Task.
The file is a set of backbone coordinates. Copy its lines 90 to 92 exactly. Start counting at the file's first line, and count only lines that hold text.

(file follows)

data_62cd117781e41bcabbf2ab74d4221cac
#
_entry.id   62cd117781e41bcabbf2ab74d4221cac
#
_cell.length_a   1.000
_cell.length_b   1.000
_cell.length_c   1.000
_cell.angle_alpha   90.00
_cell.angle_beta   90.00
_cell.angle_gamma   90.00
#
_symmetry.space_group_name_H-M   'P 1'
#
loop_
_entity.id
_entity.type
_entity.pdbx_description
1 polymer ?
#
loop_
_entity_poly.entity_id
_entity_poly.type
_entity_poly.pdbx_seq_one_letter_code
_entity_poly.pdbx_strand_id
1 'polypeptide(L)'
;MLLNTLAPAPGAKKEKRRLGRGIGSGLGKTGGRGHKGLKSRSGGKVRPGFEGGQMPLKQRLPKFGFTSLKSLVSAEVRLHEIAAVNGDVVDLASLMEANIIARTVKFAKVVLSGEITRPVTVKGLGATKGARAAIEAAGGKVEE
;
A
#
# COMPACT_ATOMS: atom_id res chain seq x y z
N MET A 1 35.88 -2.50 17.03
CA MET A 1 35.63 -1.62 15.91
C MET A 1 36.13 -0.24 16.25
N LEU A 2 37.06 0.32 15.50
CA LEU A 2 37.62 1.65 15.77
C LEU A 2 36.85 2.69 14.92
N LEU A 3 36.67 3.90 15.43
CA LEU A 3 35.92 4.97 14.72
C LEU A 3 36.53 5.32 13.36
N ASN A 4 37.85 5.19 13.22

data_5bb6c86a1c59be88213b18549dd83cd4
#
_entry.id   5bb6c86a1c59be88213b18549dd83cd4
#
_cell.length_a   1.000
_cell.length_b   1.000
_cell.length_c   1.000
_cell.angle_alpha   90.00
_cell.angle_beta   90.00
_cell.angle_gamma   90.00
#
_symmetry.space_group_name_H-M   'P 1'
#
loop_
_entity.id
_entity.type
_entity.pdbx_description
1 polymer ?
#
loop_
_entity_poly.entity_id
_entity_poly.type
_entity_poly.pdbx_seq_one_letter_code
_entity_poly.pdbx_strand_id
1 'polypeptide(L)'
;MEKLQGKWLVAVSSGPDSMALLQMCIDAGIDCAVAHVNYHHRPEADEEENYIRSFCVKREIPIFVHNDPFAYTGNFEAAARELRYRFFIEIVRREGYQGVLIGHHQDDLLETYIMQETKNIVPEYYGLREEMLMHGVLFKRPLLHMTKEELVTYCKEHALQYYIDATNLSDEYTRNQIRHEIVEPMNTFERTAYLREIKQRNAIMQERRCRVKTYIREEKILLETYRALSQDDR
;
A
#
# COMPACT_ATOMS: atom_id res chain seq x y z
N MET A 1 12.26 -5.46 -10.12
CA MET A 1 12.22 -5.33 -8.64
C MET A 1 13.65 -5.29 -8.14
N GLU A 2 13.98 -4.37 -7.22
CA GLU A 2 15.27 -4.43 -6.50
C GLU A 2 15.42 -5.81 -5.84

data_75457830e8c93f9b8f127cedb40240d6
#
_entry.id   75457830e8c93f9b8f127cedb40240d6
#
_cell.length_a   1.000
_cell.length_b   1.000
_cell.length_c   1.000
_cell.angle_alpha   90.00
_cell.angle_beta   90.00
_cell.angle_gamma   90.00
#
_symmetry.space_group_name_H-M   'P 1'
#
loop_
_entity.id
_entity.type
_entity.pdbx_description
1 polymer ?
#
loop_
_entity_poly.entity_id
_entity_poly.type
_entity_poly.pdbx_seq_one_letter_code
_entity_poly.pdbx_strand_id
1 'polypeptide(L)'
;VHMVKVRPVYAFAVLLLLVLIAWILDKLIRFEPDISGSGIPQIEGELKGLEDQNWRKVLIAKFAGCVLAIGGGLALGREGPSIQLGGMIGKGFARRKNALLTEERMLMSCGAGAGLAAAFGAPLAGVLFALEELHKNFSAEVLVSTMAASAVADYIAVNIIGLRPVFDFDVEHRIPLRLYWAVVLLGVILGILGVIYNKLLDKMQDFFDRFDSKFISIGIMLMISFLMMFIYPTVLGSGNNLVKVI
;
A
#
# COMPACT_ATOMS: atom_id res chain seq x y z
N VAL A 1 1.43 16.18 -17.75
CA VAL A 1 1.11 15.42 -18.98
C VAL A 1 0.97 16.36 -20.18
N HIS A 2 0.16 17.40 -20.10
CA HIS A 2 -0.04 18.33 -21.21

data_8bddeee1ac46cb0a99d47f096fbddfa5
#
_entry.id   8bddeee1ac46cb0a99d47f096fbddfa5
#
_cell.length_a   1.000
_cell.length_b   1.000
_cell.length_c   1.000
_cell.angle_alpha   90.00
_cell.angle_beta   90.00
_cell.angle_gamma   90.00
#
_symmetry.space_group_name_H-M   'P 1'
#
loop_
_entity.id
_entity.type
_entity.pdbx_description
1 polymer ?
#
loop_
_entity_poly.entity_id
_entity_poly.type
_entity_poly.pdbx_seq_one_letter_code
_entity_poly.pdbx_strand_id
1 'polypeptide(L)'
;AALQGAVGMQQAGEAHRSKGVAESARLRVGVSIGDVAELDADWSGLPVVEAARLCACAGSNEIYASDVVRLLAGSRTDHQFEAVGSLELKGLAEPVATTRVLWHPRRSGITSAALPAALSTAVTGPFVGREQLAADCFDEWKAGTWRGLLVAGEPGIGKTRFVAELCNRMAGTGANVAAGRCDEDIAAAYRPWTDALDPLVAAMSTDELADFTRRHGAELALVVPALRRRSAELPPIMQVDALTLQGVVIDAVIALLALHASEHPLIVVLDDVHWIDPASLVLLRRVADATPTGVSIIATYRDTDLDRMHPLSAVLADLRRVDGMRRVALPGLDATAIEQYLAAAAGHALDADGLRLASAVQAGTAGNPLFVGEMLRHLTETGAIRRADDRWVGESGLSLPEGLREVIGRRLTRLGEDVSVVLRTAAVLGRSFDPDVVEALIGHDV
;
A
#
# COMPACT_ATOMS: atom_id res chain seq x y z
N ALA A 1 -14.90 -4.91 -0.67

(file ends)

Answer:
loop_
_entity.id
_entity.type